HALIFAX: Nova Scotia has not had a real minimum wage increase in more than 20 years, according to a report release today by the Canadian Centre for Policy Alternatives – Nova Scotia (CCPA-NS). “Time for a Real Raise: The Nova Scotia Minimum Wage,” finds that the stagnating minimum wage is contributing to poverty and the development of a low-wage economy in Nova Scotia.
According to the author, John Jacobs, “when inflation is taken into account the minimum wage has not increased in almost 30 years. In fact the buying power of the minimum wage is lower today than it was in 1975. While the economy continues to expand the working poor have not reaped the benefits of this growth.”
The author notes that the impact of the minimum wage goes well beyond the 5.5% of the workforce being paid the minimum wage. “The minimum wage is a point of reference for wage negotiations between workers and employers. If the wage increases it puts upward pressure on other wages especially low wages. If the minimum wage is allowed to stagnate as it has in Nova Scotia, other wages will stagnate. The low minimum wage policy in this province is contributing to the number of working poor in the province.”
According the Jacobs “ the minimum wage does not provide sufficient income to support an individual let alone a family. Low wage workers face a growing poverty gap between the wages they earn and what it costs to run a household.” “To some degree this gap is decreased” according to the report “by support from family and the community and by government transfers, such as the child tax benefit.” In effect, according to Jacobs, “minimum wage workers, their families and taxpayers are subsidizing the employers who pay the minimum wage and low-wages in general”. “We are” according to Jacobs “providing subsidies to a surprising number of very profitable companies such as McDonalds and Tim Horton’s restaurants and Wal-Mart stores.”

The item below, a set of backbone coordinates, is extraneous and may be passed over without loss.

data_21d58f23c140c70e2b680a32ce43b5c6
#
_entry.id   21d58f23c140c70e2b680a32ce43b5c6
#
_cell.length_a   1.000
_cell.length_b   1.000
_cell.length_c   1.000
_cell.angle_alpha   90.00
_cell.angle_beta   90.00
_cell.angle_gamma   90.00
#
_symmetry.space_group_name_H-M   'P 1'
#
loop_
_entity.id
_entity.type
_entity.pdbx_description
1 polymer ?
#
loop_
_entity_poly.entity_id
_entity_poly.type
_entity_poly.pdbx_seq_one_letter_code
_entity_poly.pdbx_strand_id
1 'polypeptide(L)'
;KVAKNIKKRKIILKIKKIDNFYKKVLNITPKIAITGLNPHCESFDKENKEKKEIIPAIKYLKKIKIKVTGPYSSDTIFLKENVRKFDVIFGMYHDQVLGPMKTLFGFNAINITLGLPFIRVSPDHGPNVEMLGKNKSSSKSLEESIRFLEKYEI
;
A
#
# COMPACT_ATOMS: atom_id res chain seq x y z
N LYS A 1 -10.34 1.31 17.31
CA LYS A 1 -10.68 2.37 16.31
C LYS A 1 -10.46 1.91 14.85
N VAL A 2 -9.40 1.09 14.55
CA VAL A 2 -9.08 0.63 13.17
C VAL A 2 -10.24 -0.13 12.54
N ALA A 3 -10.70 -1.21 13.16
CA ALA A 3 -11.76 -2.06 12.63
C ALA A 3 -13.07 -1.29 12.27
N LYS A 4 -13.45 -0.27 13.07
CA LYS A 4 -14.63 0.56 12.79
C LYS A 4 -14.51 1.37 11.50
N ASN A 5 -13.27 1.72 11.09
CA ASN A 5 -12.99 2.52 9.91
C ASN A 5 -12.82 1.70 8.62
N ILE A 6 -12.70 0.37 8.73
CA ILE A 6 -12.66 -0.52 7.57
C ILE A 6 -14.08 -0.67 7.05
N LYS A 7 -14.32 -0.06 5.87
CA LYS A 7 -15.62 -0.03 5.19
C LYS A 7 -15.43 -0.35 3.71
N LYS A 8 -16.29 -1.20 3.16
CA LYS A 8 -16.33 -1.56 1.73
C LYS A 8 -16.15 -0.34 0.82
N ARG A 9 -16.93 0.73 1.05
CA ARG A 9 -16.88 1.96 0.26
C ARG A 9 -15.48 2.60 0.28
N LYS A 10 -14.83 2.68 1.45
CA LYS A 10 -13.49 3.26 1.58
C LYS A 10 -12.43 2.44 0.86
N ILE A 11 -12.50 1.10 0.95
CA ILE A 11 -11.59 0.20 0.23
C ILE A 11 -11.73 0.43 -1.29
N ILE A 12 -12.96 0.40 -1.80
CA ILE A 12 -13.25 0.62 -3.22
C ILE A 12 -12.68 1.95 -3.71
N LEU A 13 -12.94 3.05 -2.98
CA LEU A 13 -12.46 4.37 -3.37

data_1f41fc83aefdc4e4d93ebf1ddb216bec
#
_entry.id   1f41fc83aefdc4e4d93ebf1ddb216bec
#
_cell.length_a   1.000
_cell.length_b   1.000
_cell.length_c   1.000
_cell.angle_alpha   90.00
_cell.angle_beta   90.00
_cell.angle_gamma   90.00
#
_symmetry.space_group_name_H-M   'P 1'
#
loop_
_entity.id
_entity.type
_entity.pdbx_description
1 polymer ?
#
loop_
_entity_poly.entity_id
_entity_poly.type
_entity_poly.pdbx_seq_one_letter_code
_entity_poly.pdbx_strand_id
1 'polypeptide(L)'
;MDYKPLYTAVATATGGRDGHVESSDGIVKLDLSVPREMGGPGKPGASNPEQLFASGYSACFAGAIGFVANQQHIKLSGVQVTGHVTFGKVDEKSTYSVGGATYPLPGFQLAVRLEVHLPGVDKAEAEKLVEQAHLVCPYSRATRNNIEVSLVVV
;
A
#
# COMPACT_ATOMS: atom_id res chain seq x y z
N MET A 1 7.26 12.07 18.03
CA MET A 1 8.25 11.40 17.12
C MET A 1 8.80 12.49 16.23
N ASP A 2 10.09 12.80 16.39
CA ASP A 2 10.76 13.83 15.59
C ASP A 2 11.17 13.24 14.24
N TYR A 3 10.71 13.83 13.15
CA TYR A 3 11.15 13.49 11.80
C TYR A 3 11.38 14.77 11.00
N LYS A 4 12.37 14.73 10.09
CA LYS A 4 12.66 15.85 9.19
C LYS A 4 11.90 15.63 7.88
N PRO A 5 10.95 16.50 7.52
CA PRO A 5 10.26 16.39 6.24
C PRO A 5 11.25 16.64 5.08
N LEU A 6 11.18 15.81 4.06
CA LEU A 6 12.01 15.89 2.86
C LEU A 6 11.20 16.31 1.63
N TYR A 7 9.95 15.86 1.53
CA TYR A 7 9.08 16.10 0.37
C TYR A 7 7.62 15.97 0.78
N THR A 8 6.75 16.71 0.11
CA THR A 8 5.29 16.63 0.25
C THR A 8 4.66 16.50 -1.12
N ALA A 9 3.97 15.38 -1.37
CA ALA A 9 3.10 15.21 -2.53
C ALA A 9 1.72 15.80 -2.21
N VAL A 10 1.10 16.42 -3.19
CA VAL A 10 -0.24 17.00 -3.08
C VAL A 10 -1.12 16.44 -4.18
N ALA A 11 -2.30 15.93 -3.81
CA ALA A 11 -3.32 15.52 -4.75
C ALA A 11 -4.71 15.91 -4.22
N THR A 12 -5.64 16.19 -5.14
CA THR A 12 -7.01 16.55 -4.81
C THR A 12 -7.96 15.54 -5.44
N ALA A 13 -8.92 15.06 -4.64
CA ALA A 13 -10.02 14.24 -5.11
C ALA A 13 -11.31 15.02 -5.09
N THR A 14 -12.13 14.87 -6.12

Nova Scotia’s low minimum wage policy is, according to the author, “contributing to a low-wage economy. A disproportionate number of jobs are being created in low wage sectors such as the accommodation and food services sector – the sector which tops the list of industries in Nova Scotia that pay the minimum wage.”
The report recommends that the Minister of Environment and Labour develop a long-term strategy that provides a minimum wage that closes the poverty gap. In 2005 that would require a minimum wage of $8.20 per hour. The strategy should also include measures for small businesses, such as temporary tax breaks and funding that enables firms to increase wages and productivity of workers, such as training and skills upgrading.
“Time for a Real Raise: The Nova Scotia Minimum Wage” is available from the CCPA web site at http://www.policyalternatives.ca
For more information or to arrange an interview, please contact John Jacobs at 477-1252.